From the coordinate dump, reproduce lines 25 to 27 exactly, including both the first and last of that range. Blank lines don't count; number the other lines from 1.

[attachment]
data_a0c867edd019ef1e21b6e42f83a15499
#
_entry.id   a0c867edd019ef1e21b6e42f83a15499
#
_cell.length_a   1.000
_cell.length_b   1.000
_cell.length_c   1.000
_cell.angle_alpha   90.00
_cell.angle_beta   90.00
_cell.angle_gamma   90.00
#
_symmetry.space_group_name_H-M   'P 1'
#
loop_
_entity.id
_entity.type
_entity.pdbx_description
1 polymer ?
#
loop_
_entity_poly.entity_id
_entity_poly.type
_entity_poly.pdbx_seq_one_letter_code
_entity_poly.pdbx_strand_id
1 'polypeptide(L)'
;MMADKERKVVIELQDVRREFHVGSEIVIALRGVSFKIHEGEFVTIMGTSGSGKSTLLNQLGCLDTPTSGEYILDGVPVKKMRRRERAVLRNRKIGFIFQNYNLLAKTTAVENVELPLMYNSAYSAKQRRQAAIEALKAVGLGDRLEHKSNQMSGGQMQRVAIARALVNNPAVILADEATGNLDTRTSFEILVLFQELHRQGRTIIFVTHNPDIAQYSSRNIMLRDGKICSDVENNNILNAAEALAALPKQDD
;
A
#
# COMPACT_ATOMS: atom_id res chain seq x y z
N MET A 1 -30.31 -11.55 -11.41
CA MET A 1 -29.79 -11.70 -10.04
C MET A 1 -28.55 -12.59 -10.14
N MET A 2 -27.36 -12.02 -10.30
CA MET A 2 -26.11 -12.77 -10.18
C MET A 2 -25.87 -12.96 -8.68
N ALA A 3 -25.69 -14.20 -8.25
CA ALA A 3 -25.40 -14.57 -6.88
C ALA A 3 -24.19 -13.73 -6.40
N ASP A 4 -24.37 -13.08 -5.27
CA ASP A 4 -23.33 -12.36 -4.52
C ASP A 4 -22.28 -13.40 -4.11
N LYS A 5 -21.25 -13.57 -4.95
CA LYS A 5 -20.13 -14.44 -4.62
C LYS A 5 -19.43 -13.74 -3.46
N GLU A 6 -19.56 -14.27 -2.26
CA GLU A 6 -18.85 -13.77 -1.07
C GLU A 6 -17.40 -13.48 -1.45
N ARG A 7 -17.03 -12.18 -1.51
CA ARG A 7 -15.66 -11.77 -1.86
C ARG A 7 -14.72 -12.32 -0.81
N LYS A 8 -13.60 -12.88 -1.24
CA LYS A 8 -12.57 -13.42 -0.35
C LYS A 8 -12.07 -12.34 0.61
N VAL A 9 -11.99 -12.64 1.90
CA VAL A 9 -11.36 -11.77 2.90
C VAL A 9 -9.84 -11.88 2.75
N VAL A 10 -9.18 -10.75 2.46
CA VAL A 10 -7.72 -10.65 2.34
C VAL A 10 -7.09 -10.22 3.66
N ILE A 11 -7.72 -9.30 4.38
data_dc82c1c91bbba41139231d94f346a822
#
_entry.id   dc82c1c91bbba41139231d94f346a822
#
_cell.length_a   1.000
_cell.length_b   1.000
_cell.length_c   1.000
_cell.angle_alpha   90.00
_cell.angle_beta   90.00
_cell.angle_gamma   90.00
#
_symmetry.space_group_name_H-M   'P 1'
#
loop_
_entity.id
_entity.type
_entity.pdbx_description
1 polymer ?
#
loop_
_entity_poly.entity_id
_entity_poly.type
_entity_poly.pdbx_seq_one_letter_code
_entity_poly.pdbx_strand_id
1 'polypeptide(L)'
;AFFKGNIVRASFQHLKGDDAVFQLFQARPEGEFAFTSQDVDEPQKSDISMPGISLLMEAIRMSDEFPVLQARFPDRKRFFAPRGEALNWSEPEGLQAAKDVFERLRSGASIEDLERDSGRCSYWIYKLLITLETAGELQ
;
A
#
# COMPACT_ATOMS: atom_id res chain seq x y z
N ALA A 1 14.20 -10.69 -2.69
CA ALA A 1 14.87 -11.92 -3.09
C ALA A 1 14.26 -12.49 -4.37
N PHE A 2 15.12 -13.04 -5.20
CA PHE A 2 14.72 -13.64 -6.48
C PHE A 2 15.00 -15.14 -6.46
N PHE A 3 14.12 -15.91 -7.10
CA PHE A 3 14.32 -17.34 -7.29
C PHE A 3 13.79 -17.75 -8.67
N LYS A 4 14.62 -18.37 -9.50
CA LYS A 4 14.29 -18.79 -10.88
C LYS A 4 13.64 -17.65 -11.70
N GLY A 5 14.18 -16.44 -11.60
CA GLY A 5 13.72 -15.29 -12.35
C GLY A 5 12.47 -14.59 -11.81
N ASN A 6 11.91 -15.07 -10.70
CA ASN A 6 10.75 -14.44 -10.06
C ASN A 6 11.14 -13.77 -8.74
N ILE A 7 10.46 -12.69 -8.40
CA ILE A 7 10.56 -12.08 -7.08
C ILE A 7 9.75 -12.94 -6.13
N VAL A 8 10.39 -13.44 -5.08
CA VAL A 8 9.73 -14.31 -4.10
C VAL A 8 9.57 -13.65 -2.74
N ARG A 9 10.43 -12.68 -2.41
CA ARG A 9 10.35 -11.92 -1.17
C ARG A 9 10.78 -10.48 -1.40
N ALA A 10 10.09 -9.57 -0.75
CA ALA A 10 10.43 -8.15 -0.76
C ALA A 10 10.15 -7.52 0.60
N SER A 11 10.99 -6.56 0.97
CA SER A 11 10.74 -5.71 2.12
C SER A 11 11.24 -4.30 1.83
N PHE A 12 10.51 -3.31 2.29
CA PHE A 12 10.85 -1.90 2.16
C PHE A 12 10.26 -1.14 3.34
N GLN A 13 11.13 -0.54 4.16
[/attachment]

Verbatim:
1 'polypeptide(L)'
;MMADKERKVVIELQDVRREFHVGSEIVIALRGVSFKIHEGEFVTIMGTSGSGKSTLLNQLGCLDTPTSGEYILDGVPVKKMRRRERAVLRNRKIGFIFQNYNLLAKTTAVENVELPLMYNSAYSAKQRRQAAIEALKAVGLGDRLEHKSNQMSGGQMQRVAIARALVNNPAVILADEATGNLDTRTSFEILVLFQELHRQGRTIIFVTHNPDIAQYSSRNIMLRDGKICSDVENNNILNAAEALAALPKQDD
;